Imperialism And Us National Identity Analysis

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For the purposes of discussion, this essay will talk about the United States and its expansionistic behaviour since the founding of the nation in 1776. The United States was born out of Imperial control and prides itself to be an anti-imperialist nation in the age of high-imperialism. In response to the article by Mary Ann Heiss on the “Evolution of the Imperial Ideal and US National Identity” and the Paul A Kramer article on “Empires, Exceptions and Anglo-Saxons: Race and Rule between the British and United States Empires, 1880-1910”, this essay will assert that the United States was be seen to be conflictual and inconsistent on all things which were Imperial, and this essay will point to the relationship between the nation’s guiding principle…show more content…
The inconsistency and conflict the United States faced with regards to Imperialism was due its national interests. According to Kramer’s article, despite the United States priding itself as a Western exception against Imperialism, some elements within the United States had tried to fashion colonialism in the late 1890s by drawing parallels with the British Empire. The race-exceptionalism argument was advanced by Imperialists on both sides of the Atlantic. According to Kramer’s argument, Anglo-Saxonism reached the height of its explanatory power in foreign policy arenas around 1898. It also provided a historical and political rationale for American overseas colonialism. This was indeed true as it was backed up with accounts of Dilke, Seeley and Theodore Roosevelt which suggests the density of Anglo-American connections in the late 19th century. The rise of the literary press-houses also served to create an imagined community of “English Speaking race”. The…show more content…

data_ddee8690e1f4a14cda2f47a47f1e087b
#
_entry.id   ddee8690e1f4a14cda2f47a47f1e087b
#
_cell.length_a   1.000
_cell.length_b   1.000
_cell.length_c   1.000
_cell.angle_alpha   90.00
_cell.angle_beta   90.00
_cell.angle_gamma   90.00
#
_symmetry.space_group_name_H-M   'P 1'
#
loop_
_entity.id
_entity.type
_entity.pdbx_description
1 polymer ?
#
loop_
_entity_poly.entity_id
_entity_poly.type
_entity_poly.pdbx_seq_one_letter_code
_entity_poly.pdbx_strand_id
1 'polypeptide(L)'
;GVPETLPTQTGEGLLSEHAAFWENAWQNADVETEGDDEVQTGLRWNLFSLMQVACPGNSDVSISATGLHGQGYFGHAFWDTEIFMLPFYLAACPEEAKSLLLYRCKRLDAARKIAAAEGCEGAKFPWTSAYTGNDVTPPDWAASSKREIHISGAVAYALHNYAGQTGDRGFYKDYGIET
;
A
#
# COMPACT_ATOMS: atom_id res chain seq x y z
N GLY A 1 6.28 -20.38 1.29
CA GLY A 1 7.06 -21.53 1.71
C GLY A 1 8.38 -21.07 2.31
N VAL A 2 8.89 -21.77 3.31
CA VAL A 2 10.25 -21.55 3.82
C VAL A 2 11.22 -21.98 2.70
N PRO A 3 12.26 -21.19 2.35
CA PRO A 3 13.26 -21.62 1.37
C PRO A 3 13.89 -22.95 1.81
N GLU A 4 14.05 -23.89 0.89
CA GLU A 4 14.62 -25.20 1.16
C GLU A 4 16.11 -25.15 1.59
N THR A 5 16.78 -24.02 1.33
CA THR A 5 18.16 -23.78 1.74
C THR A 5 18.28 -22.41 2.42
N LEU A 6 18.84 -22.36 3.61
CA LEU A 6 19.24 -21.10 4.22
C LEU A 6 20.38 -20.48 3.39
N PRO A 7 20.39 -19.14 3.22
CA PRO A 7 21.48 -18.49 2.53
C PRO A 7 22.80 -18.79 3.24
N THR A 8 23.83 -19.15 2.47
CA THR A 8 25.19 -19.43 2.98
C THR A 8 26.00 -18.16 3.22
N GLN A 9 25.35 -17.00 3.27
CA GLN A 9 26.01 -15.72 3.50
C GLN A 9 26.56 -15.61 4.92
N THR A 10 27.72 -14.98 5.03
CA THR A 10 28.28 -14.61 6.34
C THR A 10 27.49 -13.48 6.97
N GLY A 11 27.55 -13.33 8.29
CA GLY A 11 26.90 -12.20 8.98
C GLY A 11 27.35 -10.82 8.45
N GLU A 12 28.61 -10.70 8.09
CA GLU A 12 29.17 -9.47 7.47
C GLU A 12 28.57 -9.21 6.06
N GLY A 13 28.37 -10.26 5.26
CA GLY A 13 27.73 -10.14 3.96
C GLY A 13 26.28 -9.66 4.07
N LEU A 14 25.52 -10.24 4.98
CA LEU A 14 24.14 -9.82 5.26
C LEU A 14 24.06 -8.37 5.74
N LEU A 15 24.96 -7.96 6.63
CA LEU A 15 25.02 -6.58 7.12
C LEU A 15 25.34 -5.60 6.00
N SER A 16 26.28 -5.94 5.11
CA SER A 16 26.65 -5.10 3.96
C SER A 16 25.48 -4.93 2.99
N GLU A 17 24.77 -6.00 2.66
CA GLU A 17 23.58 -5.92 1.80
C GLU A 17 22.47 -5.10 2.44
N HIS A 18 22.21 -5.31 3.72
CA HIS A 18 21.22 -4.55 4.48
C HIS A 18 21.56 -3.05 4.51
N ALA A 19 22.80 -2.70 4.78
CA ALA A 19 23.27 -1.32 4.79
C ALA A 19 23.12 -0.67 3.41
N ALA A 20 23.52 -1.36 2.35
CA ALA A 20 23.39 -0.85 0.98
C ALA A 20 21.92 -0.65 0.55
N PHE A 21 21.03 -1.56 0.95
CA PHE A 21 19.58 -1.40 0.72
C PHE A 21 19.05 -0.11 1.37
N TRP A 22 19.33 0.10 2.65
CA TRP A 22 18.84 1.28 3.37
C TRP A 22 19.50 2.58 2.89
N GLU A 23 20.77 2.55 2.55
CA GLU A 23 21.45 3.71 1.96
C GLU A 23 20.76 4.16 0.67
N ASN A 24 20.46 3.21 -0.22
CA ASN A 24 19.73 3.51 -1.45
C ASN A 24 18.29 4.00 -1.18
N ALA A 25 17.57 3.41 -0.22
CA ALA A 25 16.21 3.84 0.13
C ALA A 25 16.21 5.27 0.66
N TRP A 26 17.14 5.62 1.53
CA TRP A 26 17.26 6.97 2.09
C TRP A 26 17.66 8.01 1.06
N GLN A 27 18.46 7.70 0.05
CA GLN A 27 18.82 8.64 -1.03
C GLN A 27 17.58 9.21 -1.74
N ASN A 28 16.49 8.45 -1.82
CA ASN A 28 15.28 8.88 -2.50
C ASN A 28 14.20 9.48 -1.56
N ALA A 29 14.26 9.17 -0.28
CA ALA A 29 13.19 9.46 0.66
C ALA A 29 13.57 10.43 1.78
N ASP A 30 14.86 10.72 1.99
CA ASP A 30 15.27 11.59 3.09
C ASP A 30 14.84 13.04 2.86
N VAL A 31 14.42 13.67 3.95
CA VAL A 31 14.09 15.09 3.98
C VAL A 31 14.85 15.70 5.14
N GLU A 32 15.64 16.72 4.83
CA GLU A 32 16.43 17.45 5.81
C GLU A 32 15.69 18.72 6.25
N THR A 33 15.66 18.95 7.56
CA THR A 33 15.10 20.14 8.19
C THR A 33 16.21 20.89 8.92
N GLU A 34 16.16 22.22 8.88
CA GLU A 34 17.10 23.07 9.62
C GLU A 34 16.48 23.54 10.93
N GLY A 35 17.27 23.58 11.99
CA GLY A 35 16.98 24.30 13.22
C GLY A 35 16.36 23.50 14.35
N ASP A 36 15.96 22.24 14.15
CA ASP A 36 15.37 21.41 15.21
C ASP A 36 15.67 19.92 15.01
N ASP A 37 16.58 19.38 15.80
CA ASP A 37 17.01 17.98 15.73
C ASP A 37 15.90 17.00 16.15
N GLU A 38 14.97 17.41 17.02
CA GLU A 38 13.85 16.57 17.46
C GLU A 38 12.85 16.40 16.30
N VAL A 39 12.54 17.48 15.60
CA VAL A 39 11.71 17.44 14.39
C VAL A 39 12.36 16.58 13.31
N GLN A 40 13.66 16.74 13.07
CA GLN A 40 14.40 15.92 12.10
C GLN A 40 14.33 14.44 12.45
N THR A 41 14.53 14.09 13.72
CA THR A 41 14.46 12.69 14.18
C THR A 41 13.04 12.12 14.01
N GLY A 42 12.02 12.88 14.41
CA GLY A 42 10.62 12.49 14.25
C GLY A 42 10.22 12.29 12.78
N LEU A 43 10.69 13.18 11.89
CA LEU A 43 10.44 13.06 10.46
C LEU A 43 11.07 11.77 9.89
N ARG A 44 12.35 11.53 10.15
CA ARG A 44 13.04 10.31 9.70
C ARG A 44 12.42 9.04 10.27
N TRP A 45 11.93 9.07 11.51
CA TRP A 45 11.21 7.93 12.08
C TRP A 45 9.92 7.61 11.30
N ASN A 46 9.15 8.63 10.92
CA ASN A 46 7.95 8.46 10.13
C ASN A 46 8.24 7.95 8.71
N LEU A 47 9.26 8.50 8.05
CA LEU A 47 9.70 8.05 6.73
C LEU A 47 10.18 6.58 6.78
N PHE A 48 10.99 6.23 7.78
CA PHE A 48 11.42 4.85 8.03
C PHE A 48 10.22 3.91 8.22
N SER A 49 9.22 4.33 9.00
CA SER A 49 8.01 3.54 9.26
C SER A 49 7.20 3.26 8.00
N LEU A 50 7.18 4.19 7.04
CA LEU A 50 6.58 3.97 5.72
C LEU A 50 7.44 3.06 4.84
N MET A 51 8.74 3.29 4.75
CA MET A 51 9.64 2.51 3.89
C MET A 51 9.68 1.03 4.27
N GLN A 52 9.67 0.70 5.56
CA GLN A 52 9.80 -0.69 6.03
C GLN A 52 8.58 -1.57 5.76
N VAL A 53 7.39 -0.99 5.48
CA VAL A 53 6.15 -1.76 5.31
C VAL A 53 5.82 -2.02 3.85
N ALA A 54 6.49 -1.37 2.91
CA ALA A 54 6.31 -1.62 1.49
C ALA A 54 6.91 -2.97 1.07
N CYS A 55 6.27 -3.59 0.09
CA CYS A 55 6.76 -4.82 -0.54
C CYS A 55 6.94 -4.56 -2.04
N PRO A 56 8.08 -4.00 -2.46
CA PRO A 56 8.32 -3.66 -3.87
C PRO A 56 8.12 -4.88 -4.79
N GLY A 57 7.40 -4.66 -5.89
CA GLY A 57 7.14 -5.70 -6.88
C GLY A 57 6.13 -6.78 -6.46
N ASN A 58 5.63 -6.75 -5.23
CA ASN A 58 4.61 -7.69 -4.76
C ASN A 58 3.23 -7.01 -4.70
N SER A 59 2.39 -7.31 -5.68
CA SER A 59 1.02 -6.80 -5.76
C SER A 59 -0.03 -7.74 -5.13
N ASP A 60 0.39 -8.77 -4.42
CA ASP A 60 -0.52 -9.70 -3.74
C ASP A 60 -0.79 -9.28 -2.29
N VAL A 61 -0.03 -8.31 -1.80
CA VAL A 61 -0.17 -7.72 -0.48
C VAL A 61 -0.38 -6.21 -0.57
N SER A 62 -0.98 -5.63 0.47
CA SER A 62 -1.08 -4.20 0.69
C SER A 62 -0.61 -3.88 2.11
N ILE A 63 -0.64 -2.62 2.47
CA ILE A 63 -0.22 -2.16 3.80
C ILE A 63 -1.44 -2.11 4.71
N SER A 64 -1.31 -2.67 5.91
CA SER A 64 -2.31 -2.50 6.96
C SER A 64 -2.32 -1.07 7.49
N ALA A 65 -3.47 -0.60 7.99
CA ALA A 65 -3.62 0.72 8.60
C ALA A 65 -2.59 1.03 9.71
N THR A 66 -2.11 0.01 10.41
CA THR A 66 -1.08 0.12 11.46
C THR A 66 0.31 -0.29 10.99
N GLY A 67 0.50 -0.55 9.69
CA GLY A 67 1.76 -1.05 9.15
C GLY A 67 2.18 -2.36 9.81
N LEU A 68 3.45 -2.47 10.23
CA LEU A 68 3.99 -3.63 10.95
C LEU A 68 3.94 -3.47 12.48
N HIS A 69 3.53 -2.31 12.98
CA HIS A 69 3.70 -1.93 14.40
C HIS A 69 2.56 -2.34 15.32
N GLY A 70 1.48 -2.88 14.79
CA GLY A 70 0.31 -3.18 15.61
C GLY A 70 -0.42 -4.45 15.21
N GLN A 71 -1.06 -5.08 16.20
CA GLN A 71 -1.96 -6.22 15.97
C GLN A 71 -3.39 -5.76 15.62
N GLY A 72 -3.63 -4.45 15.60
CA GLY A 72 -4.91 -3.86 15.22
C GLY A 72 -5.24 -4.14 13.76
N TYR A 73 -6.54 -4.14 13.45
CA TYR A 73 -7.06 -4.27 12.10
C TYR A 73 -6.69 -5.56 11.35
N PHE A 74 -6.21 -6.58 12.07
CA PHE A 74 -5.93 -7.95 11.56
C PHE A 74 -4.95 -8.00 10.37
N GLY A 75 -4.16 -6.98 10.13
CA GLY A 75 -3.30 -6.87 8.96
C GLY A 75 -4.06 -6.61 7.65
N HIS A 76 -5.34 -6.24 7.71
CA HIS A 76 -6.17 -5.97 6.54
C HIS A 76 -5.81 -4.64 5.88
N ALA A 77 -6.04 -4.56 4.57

With the Anglo-Boer war going on simultaneously with the Philippine-American war, tensions between racial and national exceptionalism was evident. Many Americans viewed the British as despotic and cruel in their attempt to crush the Boers, whom most Americans saw as fighting for liberty which resonated with their national ideals. According to Kramer’s article, the decline in the Anglo-Saxon argument was also due to changing geopolitics, racial diversity of America and the political realities of Post-war Philippines. The British alliance with Japan in 1902 had changed the power balance in the Asia-Pacific region. It was also mentioned that the Pacific was no longer imagined as an “Anglo-Saxon lake”. The racial diversity of new immigrants in America which consisted of Irish, Germans and other European nations did not identify with the Anglo-Saxon exceptionalism. Moreover, the idea that Anglo-Saxonism made no sense to colonised Filipinos, and that the style of governance of the Philippines was different to that of British colonies was also argued in Kramer’s article. Hence, we can observe that the prominent Anglo-Saxon racial-exception argument in 1898 did not last long as post-war realities had set in and it was not in the interest of the United States to further an argument which did not make sense at

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